Impeached Illinois Gov. Rod Blagojevich urges a federal judge to let all 500 hours of his wiretapped conversations be heard at his corruption trial. Why that might play to his advantage.
The wiretapped conversations that federal prosecutors intend to use against impeached Illinois Gov. Rod Blagojevich in his upcoming corruption trial are the very ones that Mr. Blagojevich himself is asking the court to ensure get played.
The ousted governor was in federal court here Wednesday to plead not guilty to a new set of indictments related to the bribery scandal. He used the occasion to file a motion asking that “every second, every minute, and every hour that the government secretly taped” him be played during his trial. He described his request as “throwing down the gauntlet.”
In his statement, Blagojevich addressed US prosecutors this way: “If you’re on the side of truth and justice like you say you are, and if this is a crime spree like you claim it was, then don’t hide behind technicalities. Play the tapes.”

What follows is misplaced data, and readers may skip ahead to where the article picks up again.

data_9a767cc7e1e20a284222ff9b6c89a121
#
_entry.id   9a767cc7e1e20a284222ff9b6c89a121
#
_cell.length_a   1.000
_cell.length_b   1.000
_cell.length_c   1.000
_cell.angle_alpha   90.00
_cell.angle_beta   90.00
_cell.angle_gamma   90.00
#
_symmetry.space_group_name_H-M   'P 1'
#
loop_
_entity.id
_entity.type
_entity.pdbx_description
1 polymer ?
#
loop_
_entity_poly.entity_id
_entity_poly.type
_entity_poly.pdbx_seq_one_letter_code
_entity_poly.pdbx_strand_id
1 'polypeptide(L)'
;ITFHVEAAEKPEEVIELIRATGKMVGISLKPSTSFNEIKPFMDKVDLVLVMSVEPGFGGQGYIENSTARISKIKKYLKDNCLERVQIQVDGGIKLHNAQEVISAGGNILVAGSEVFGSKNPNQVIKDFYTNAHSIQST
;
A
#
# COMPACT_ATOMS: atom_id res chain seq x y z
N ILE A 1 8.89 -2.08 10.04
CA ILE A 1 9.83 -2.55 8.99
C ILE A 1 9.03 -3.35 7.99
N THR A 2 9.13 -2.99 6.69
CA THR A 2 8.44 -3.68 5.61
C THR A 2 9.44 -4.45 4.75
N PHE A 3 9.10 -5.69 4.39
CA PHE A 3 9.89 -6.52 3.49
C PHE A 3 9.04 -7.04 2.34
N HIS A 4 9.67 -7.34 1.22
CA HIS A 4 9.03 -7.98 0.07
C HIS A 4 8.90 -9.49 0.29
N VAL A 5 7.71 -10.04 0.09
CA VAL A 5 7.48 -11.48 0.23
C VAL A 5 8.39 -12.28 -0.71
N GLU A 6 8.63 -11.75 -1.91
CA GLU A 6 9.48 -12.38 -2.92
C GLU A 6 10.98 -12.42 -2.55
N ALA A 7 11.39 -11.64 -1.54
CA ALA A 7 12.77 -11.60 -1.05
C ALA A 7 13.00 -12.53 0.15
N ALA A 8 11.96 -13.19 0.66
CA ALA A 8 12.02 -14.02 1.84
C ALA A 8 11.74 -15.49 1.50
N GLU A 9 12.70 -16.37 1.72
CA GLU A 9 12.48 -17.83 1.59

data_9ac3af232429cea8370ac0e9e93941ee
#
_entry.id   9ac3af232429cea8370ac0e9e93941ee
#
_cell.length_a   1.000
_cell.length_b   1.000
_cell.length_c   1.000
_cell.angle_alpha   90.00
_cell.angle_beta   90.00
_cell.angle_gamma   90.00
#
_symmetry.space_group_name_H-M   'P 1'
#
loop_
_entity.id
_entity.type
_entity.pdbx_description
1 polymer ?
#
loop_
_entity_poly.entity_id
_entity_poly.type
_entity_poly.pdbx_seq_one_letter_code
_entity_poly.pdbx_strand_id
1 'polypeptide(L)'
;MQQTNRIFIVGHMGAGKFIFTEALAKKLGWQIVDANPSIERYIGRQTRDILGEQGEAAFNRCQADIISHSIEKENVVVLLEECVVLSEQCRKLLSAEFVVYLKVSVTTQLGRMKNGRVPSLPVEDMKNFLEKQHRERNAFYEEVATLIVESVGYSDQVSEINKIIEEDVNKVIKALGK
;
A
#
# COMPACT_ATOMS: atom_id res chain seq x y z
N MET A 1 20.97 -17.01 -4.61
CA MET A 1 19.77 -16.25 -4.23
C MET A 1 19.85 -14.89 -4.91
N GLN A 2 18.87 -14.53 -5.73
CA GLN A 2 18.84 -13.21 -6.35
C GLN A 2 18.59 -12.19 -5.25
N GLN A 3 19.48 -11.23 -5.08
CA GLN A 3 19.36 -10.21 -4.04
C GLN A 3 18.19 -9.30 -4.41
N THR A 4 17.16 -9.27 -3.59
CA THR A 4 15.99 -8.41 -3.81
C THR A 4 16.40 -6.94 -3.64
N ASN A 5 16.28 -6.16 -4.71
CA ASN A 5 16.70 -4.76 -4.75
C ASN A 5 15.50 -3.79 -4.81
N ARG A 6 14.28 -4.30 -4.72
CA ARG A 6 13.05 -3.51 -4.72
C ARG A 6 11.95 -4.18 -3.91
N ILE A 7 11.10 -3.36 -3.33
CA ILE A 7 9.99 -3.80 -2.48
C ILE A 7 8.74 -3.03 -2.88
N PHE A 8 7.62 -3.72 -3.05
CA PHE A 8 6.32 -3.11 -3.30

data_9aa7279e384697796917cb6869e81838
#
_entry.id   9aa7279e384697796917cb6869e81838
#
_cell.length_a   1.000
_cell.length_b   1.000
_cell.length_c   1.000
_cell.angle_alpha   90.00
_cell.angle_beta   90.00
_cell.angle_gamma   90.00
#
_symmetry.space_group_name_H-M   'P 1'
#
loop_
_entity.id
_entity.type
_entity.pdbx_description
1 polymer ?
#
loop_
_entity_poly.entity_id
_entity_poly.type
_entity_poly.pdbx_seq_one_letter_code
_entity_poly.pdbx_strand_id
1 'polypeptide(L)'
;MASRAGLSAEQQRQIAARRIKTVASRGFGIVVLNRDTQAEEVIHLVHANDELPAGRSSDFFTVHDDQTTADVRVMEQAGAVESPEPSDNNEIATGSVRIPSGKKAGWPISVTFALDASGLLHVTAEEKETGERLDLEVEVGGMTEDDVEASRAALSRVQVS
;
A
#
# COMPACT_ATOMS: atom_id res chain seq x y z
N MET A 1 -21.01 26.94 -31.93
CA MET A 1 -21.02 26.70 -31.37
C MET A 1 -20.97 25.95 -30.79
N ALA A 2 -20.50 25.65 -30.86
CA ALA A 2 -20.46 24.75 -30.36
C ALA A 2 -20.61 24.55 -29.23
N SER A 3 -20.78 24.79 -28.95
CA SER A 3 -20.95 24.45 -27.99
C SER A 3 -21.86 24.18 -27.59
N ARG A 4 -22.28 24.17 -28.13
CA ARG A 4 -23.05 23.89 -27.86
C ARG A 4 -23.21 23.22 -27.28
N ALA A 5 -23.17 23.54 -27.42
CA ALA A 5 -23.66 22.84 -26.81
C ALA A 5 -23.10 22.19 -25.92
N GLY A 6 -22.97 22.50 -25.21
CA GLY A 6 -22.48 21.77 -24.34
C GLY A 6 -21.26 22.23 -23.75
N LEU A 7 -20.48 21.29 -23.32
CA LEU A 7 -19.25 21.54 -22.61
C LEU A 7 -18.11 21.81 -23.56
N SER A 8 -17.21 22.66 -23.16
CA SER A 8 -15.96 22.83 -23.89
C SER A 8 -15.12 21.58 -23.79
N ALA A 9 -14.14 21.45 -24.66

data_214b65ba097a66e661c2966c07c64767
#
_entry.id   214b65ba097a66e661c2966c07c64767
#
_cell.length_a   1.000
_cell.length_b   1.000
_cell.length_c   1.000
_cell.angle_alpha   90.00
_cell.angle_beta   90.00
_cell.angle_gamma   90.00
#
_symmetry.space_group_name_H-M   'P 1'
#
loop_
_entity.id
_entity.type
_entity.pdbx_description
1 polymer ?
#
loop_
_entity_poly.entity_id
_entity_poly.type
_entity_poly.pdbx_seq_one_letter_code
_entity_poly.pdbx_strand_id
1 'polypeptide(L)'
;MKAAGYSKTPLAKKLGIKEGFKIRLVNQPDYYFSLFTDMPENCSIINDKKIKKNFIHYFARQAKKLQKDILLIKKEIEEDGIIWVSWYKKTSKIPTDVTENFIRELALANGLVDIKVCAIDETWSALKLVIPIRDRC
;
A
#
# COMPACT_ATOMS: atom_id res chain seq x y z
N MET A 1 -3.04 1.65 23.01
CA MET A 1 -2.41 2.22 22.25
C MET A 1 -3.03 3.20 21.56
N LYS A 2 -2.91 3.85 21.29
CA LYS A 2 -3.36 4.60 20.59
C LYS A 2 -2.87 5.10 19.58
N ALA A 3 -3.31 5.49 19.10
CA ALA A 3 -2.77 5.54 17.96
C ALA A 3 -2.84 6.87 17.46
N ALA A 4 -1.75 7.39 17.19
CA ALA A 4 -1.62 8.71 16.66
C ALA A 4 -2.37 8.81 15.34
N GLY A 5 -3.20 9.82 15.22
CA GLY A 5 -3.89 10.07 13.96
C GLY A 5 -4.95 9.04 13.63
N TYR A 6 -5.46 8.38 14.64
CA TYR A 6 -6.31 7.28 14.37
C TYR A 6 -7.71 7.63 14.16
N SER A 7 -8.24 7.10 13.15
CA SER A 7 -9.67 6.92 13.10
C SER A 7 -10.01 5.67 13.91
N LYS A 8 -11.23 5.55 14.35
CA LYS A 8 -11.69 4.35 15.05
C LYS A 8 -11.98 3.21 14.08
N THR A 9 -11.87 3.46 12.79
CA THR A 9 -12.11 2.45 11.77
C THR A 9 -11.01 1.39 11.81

Blagojevich’s updated 24-count indictment adds eight charges – racketeering, attempted extortion, bribery, conspiracy to commit bribery, and conspiracy to commit extortion – to the original counts filed last April. Federal prosecutors drafted a new indictment to eliminate the charge of "honest services" fraud, which the US Supreme Court may reject (in an unrelated case) before Blagojevich's trial gets under way in June. "Honest services" fraud is part of a 1988 federal law meant to help prosecutors convey to jurors an image of impropriety by government officials without needing to prove the tangible benefits to those officials.